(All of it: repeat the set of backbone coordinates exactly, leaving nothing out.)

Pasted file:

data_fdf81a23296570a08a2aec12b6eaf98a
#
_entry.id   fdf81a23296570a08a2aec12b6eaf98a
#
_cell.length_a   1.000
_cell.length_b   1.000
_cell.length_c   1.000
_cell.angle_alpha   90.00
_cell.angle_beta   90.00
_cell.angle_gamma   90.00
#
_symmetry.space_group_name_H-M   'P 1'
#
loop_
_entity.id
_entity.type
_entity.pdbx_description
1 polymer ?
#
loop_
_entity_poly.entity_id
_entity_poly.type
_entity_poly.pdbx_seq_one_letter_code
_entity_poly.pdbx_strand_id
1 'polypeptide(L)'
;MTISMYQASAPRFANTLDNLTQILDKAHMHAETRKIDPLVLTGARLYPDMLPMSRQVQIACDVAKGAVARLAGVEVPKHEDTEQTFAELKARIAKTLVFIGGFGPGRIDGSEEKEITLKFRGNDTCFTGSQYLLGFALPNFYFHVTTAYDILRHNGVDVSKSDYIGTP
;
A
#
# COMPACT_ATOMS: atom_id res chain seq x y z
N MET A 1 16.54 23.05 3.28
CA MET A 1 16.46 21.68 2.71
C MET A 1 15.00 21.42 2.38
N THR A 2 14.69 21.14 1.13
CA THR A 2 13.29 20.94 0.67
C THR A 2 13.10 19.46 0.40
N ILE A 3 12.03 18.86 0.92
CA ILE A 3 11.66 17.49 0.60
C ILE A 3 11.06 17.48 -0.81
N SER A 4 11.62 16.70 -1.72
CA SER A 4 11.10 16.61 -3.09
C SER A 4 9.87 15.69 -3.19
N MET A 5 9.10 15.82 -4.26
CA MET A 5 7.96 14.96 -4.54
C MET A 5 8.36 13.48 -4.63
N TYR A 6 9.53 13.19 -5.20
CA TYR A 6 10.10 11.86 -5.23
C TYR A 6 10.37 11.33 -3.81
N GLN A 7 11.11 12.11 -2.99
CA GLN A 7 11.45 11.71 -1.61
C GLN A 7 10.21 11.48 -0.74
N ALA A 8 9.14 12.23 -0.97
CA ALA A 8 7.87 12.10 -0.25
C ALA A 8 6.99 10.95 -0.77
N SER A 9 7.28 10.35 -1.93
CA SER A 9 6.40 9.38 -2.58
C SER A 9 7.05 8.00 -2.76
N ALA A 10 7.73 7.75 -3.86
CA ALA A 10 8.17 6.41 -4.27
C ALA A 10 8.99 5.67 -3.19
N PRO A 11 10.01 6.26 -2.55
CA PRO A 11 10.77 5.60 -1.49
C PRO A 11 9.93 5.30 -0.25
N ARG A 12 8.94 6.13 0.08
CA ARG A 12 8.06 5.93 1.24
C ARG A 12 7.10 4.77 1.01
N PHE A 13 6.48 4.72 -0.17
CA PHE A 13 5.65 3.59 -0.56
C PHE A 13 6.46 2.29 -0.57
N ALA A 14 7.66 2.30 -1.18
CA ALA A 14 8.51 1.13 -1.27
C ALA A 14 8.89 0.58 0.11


data_fdf81a23296570a08a2aec12b6eaf98a
#
_entry.id   fdf81a23296570a08a2aec12b6eaf98a
#
_cell.length_a   1.000
_cell.length_b   1.000
_cell.length_c   1.000
_cell.angle_alpha   90.00
_cell.angle_beta   90.00
_cell.angle_gamma   90.00
#
_symmetry.space_group_name_H-M   'P 1'
#
loop_
_entity.id
_entity.type
_entity.pdbx_description
1 polymer ?
#
loop_
_entity_poly.entity_id
_entity_poly.type
_entity_poly.pdbx_seq_one_letter_code
_entity_poly.pdbx_strand_id
1 'polypeptide(L)'
;MTISMYQASAPRFANTLDNLTQILDKAHMHAETRKIDPLVLTGARLYPDMLPMSRQVQIACDVAKGAVARLAGVEVPKHEDTEQTFAELKARIAKTLVFIGGFGPGRIDGSEEKEITLKFRGNDTCFTGSQYLLGFALPNFYFHVTTAYDILRHNGVDVSKSDYIGTP
;
A
#
# COMPACT_ATOMS: atom_id res chain seq x y z
N MET A 1 16.54 23.05 3.28
CA MET A 1 16.46 21.68 2.71
C MET A 1 15.00 21.42 2.38
N THR A 2 14.69 21.14 1.13
CA THR A 2 13.29 20.94 0.67
C THR A 2 13.10 19.46 0.40
N ILE A 3 12.03 18.86 0.92
CA ILE A 3 11.66 17.49 0.60
C ILE A 3 11.06 17.48 -0.81
N SER A 4 11.62 16.70 -1.72
CA SER A 4 11.10 16.61 -3.09
C SER A 4 9.87 15.69 -3.19
N MET A 5 9.10 15.82 -4.26
CA MET A 5 7.96 14.96 -4.54
C MET A 5 8.36 13.48 -4.63
N TYR A 6 9.53 13.19 -5.20
CA TYR A 6 10.10 11.86 -5.23
C TYR A 6 10.37 11.33 -3.81
N GLN A 7 11.11 12.11 -2.99
CA GLN A 7 11.45 11.71 -1.61
C GLN A 7 10.21 11.48 -0.74
N ALA A 8 9.14 12.23 -0.97
CA ALA A 8 7.87 12.10 -0.25
C ALA A 8 6.99 10.95 -0.77
N SER A 9 7.28 10.35 -1.93
CA SER A 9 6.40 9.38 -2.58
C SER A 9 7.05 8.00 -2.76
N ALA A 10 7.73 7.75 -3.86
CA ALA A 10 8.17 6.41 -4.27
C ALA A 10 8.99 5.67 -3.19
N PRO A 11 10.01 6.26 -2.55
CA PRO A 11 10.77 5.60 -1.49
C PRO A 11 9.93 5.30 -0.25
N ARG A 12 8.94 6.13 0.08
CA ARG A 12 8.06 5.93 1.24
C ARG A 12 7.10 4.77 1.01
N PHE A 13 6.48 4.72 -0.17
CA PHE A 13 5.65 3.59 -0.56
C PHE A 13 6.46 2.29 -0.57
N ALA A 14 7.66 2.30 -1.18
CA ALA A 14 8.51 1.13 -1.27
C ALA A 14 8.89 0.58 0.11